Spoon Theory, a Way to Gauge Energy Levels

Read time 5 minutes

This blog is another opportunity to feel grateful and thank you dear Universe: You continue to bless me with recovery and overall health.  

College days were fun, isn’t it? The transition phase is to suddenly feel like an adult and experience things like never before. It brought so much energy around, and the energy meant everything.

For me, it was both fun and preparing to finally get placed with an investment banking boutique firm. What an experience was it to get my first paycheck, manage my own finances, practically think of ways to apply theories learned during college days, and try to put the best foot forward. Typically, professional life has a lot in common, however, work to me felt like I was serving a purpose.

Everything was so exciting except what was unexpectedly waiting at the other end. At the peak of my career, I was diagnosed with an uncommon health condition called Isaacs’ Syndrome (a neuromuscular condition stemming from muscle hyperactivity. It is also called Neuromyotonia, Isaacs-Mertens syndrome, continuous muscle fiber activity syndrome, and Quantal squander syndrome) and membranous glomerulonephritis (a progressive kidney disease) apart from Lyme disease (a bacterial illness transmitted by ticks) and glaucoma (which damages the optic nerve).

It was a casual evening walk post work when I was caught with leg cramps and aggravating pain in the lumbar region. A plethora of clinic-aid investigations were done before declaring that I was rare. Post-diagnosis, when symptoms of the disease were at their peak, I was bedridden for almost 2 years with no physical activity, pain, and weakness as I had never experienced before. I had to take a handful of medicines that made me feel drowsy, thirsty, and weak. My energy levels were so limited, I could just about crawl through my day’s activities. The uncertainty was such that at times I would start the day on a good note, get jittery by lunch, and end the day having a bedridden dinner.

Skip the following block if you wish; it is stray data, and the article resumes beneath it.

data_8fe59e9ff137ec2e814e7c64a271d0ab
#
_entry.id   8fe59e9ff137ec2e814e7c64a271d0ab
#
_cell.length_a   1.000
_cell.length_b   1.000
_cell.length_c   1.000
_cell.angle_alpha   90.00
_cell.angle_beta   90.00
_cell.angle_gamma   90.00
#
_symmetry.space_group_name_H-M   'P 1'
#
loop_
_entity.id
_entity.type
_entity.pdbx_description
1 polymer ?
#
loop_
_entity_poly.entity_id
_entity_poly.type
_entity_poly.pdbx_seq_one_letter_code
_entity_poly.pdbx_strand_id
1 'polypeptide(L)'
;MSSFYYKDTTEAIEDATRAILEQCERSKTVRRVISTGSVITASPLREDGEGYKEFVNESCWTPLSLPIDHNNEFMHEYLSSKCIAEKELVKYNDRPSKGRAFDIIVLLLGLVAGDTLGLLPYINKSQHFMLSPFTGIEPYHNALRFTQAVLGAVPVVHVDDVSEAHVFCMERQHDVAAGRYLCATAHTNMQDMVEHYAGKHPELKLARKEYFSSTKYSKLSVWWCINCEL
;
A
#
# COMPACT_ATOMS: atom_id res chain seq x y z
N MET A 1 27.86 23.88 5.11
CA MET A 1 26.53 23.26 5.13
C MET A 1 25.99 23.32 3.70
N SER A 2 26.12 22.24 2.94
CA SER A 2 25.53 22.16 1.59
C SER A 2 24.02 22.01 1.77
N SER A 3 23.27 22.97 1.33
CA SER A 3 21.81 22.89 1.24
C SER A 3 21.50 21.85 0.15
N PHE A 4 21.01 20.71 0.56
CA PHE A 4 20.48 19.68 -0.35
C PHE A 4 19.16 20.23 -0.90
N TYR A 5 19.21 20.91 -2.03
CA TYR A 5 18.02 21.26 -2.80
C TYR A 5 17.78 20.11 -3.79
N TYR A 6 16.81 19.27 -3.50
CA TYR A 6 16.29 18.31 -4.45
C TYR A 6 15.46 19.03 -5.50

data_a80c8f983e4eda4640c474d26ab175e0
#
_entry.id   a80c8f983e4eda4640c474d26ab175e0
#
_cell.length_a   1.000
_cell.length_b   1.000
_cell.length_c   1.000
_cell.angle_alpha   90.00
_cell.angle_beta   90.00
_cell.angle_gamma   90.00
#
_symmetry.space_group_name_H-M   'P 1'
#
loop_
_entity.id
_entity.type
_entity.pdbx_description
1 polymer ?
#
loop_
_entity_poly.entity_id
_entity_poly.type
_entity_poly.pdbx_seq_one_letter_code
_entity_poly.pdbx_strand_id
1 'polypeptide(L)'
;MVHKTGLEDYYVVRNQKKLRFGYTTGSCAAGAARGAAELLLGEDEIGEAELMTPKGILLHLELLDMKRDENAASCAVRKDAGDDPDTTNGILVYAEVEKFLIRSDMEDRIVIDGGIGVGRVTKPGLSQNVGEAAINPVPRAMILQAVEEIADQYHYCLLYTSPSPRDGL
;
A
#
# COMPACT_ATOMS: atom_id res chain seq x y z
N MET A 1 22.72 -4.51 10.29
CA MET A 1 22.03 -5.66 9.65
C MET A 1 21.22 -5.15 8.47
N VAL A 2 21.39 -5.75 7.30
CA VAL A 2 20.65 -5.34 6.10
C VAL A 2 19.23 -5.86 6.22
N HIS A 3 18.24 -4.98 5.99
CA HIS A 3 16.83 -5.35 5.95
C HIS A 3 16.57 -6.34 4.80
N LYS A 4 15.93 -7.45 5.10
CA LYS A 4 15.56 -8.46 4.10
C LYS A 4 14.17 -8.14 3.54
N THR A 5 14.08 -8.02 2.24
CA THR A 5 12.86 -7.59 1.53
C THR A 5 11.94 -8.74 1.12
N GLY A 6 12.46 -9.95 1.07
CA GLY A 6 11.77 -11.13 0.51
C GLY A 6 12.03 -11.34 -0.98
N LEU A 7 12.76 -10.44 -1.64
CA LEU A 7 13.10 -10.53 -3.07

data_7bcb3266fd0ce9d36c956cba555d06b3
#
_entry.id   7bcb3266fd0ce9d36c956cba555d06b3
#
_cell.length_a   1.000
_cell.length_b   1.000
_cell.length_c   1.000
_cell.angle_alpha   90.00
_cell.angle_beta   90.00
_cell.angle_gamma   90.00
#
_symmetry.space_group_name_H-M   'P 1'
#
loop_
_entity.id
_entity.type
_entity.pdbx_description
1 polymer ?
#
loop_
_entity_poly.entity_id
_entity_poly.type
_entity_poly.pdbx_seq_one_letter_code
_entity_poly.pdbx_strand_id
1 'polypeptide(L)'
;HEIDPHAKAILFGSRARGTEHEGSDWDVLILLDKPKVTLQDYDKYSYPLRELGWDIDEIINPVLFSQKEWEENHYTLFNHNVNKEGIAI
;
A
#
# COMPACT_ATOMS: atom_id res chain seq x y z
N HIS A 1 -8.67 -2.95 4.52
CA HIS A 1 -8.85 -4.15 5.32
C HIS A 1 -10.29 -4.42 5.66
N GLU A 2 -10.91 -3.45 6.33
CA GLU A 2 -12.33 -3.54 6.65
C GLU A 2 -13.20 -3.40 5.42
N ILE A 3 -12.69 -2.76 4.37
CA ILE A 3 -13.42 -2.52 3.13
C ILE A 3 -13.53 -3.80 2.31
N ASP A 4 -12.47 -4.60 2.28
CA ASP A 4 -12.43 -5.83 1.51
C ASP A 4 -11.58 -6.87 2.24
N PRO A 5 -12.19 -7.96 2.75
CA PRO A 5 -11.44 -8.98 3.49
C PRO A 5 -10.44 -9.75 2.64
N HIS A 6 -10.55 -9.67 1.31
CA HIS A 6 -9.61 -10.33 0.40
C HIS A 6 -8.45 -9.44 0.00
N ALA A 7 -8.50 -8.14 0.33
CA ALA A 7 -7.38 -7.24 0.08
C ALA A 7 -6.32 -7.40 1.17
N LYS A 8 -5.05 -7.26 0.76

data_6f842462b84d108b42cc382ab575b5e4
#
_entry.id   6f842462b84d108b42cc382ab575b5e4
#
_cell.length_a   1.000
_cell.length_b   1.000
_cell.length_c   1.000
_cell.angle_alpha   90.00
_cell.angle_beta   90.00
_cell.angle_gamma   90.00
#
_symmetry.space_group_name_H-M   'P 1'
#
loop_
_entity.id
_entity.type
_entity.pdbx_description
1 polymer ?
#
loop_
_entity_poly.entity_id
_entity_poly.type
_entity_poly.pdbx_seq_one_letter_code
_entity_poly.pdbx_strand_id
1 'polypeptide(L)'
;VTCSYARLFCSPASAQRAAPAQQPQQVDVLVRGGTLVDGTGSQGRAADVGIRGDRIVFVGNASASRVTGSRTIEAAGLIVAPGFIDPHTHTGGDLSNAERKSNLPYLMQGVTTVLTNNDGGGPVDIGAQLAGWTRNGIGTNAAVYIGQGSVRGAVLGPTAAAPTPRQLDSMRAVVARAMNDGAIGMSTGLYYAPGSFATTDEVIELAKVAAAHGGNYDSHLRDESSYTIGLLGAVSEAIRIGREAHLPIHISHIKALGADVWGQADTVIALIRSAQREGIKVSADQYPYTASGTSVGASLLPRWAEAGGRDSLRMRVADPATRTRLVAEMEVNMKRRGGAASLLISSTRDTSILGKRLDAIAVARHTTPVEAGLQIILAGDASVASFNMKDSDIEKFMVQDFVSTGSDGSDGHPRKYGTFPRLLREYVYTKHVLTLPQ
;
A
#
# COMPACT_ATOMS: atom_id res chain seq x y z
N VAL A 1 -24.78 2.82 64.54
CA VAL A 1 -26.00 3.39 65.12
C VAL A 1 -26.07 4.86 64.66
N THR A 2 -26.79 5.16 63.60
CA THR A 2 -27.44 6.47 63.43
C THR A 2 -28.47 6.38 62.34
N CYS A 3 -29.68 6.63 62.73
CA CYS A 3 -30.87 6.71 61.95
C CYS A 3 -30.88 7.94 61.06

This was the time when I was introduced to The Spoon Theory, constantly complaining of deteriorating energy levels and immense difficulties even in completing my daily routine. My doctor mentioned how people with chronic illness have low stamina to perform their daily tasks on any given day and therefore it becomes important for them to prioritize their work and spread the day accordingly for other activities.

The conversation with my doctor gave a subtle message that it was time to read and get more information.

Q) What is Spoon Theory?

The concept uses spoons as a way to explain how much energy one has in store throughout the day to perform daily activities or tasks. It introduces how energetically it impacts a patient with chronic illness, disability, and chronic pain.

The number of spoons it takes to complete a given task may vary from person to person and makes planning for the future difficult. For eg, Rachit has an uncommon health condition subsequently with other chronic ailments which cause severe pain, fatigue, fasciculations, cramps, etc. He has 10 spoons to sail through his day and it takes him two spoons to do his set of prescribed exercises, and three spoons to get ready in the morning. Other added activities will cost him further spoons; therefore, it becomes important for him to prioritize his activities.